We choose to do that right before the nightly parade. While we waited, a young woman(in her thirties) sat down beside Zachary and I. She spoke not a word of English and neither did both of her children, a boy about 7 and a girl about 8. Through another guest, he translated to me that she was from South America. Since the translator didn't know any of us, we soon became vacation friends quickly.

I explained to the woman through the translator what we were about to do with the note and balloon. After the man explained what we were going to do, she said something to here children and then began to cry. It really upset me that she was crying and then through the translator, I found out that her own mother(the childrens grandmother) had passed away just two months earlier and that what Zachary was about to do was so beautiful, it brought her to tears.

By now, atleast 50 people all around us had heard the whole story. So when Zachary released the note and balloon, everyone was cheering and clapping and I got it all on video as a keepsake we'll cherish forever. One thing I forgot to mention was that Zachary had a special necklace around his neck that was in the shape of a cross. It held some of his beloved grandmother's ashes and the people around us knew that fact also.

So you see how talking to strangers can affect someone's life in a nice way. One of these years, I'd love to take Zachary to WDW during the Christmas week Robert, just to be one of the crowd and talk to the people.

From Bryan Fear on December 30, 2010 at 9:56 AM
Agreed with all 5 of those tips, especially #2. I was amongst the crowd on the 27th ( which was as bad as the 28th. ) While park-hopping we saw many angry people up front trying to argue their way into the park. Many were sincerely outraged that they couldn't get in. They didn't equate their own lack of knowledge/research as the chief contributing factor to their predicament.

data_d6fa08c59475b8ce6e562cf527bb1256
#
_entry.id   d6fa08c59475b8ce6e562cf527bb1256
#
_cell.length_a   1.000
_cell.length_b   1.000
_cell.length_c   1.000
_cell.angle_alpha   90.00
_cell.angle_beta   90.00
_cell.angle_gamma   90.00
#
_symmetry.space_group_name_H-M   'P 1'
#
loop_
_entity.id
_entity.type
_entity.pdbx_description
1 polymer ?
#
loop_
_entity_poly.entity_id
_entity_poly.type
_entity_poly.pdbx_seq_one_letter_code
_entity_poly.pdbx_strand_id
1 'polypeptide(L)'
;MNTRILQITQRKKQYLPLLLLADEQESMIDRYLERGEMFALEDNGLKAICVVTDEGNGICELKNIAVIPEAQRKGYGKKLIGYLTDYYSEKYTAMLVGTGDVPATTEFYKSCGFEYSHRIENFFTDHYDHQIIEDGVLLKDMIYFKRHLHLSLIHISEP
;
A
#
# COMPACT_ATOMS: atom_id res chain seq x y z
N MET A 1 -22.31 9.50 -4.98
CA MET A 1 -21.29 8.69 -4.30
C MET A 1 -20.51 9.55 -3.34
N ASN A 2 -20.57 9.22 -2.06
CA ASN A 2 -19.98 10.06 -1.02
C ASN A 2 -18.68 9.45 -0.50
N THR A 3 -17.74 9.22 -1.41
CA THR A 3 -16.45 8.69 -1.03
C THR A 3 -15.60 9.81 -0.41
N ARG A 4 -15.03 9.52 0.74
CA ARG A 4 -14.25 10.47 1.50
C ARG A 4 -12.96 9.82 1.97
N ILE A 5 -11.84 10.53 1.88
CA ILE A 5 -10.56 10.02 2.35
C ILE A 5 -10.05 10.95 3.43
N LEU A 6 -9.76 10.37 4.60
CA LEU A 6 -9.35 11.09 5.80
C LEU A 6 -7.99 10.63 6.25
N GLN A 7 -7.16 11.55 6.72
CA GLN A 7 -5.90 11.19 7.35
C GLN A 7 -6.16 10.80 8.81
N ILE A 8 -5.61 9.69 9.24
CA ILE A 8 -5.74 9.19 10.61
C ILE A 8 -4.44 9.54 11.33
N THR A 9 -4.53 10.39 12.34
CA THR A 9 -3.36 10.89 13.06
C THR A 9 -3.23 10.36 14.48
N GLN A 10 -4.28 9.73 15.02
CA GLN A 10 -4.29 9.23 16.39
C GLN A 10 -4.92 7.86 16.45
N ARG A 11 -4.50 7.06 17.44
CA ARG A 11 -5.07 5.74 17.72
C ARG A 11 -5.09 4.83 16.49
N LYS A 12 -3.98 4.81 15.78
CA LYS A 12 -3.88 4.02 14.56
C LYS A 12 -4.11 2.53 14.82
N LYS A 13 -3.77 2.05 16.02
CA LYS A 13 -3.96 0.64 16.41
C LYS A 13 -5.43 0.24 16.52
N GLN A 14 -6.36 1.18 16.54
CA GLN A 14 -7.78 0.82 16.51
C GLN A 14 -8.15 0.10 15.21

One more tidbit I'd add to the mix is to download the app "MouseWait" if you have a Droid or iPhone. Normally I'm not one of those "phone app" people but this app is a real opinion-changer for me. It let me see the wait times of rides, monitor which ones just closed and which ones just opened. We were literally able to run into one ride line which had closed an hour ago but then re-opened to have almost no one in line.

From 163.192.12.171 on December 30, 2010 at 12:09 PM
I was in the MK Christmas day. Crazy crowded. It took an hour to get from the parking lot to the main entrace. Then they had only one tunnel open because the parade had started. The attactions that usually have no one on them had huge lines. Fast pass, if you were lucky was the way to go. BTW, Robert, I was handing out candy canes to the cast members. Some were very happy to get one, others looked stunned, and some said they can't accept it. Disney policy. Is that true?
From Robert Niles on December 30, 2010 at 2:07 PM
Yep. Disney policy is that you can't accept tips from guests, either money or gifts. (Unless you are a table service waiter, of course.)

That said, policy is one thing. Practice, often, is another. :^)

From Jose Vazquez on December 30, 2010 at 3:53 PM
Oh man this week was enjoyable chaos at Disney and Universal.

On the 27th my family and I went to Hollywood studios and it was crammed. Nevertheless, with some maneuvering we rode the main attractions like the TOT and Rocknrollercoaster.The crowd was so diverse it made me realize how universal Disney's appeal is and how much patience crowds have in lines.